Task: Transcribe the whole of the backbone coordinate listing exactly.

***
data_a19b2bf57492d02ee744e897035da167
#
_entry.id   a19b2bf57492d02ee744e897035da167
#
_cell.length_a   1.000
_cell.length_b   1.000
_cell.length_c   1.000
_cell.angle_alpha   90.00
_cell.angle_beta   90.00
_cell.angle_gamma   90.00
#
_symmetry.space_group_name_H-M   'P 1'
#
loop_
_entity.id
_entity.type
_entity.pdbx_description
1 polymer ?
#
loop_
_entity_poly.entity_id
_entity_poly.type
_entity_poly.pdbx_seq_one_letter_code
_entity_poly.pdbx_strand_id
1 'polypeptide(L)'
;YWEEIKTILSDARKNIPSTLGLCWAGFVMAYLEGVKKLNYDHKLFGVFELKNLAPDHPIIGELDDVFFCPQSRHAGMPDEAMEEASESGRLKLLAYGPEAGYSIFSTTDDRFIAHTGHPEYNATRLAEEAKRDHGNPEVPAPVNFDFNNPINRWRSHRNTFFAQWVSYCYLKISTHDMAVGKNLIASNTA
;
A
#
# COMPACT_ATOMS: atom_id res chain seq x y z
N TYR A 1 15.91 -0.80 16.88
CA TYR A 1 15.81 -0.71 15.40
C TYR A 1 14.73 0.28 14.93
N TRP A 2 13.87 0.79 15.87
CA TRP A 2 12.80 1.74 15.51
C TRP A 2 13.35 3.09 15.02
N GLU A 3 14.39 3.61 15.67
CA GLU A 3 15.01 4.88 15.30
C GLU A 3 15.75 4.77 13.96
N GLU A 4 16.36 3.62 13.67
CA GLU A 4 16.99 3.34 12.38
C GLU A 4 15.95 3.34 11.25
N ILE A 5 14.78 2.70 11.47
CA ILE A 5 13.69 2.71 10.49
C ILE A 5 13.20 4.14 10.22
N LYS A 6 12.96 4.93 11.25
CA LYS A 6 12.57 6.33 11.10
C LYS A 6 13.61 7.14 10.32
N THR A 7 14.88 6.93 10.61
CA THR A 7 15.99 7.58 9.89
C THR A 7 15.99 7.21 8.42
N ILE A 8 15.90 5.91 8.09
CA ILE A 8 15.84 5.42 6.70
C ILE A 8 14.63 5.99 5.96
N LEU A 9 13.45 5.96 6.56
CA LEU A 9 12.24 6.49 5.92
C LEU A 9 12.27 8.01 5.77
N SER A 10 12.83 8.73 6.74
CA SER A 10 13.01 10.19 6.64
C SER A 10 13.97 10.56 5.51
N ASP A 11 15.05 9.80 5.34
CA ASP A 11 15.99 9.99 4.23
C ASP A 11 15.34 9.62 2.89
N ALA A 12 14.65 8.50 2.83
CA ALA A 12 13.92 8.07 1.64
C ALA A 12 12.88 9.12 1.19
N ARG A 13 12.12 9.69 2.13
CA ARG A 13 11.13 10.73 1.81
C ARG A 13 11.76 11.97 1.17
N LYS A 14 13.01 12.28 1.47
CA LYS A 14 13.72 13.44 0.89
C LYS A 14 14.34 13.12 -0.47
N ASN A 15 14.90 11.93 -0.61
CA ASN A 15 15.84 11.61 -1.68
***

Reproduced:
data_a19b2bf57492d02ee744e897035da167
#
_entry.id   a19b2bf57492d02ee744e897035da167
#
_cell.length_a   1.000
_cell.length_b   1.000
_cell.length_c   1.000
_cell.angle_alpha   90.00
_cell.angle_beta   90.00
_cell.angle_gamma   90.00
#
_symmetry.space_group_name_H-M   'P 1'
#
loop_
_entity.id
_entity.type
_entity.pdbx_description
1 polymer ?
#
loop_
_entity_poly.entity_id
_entity_poly.type
_entity_poly.pdbx_seq_one_letter_code
_entity_poly.pdbx_strand_id
1 'polypeptide(L)'
;YWEEIKTILSDARKNIPSTLGLCWAGFVMAYLEGVKKLNYDHKLFGVFELKNLAPDHPIIGELDDVFFCPQSRHAGMPDEAMEEASESGRLKLLAYGPEAGYSIFSTTDDRFIAHTGHPEYNATRLAEEAKRDHGNPEVPAPVNFDFNNPINRWRSHRNTFFAQWVSYCYLKISTHDMAVGKNLIASNTA
;
A
#
# COMPACT_ATOMS: atom_id res chain seq x y z
N TYR A 1 15.91 -0.80 16.88
CA TYR A 1 15.81 -0.71 15.40
C TYR A 1 14.73 0.28 14.93
N TRP A 2 13.87 0.79 15.87
CA TRP A 2 12.80 1.74 15.51
C TRP A 2 13.35 3.09 15.02
N GLU A 3 14.39 3.61 15.67
CA GLU A 3 15.01 4.88 15.30
C GLU A 3 15.75 4.77 13.96
N GLU A 4 16.36 3.62 13.67
CA GLU A 4 16.99 3.34 12.38
C GLU A 4 15.95 3.34 11.25
N ILE A 5 14.78 2.70 11.47
CA ILE A 5 13.69 2.71 10.49
C ILE A 5 13.20 4.14 10.22
N LYS A 6 12.96 4.93 11.25
CA LYS A 6 12.57 6.33 11.10
C LYS A 6 13.61 7.14 10.32
N THR A 7 14.88 6.93 10.61
CA THR A 7 15.99 7.58 9.89
C THR A 7 15.99 7.21 8.42
N ILE A 8 15.90 5.91 8.09
CA ILE A 8 15.84 5.42 6.70
C ILE A 8 14.63 5.99 5.96
N LEU A 9 13.45 5.96 6.56
CA LEU A 9 12.24 6.49 5.92
C LEU A 9 12.27 8.01 5.77
N SER A 10 12.83 8.73 6.74
CA SER A 10 13.01 10.19 6.64
C SER A 10 13.97 10.56 5.51
N ASP A 11 15.05 9.80 5.34
CA ASP A 11 15.99 9.99 4.23
C ASP A 11 15.34 9.62 2.89
N ALA A 12 14.65 8.50 2.83
CA ALA A 12 13.92 8.07 1.64
C ALA A 12 12.88 9.12 1.19
N ARG A 13 12.12 9.69 2.13
CA ARG A 13 11.13 10.73 1.81
C ARG A 13 11.76 11.97 1.17
N LYS A 14 13.01 12.28 1.47
CA LYS A 14 13.72 13.44 0.89
C LYS A 14 14.34 13.12 -0.47
N ASN A 15 14.90 11.93 -0.61
CA ASN A 15 15.84 11.61 -1.68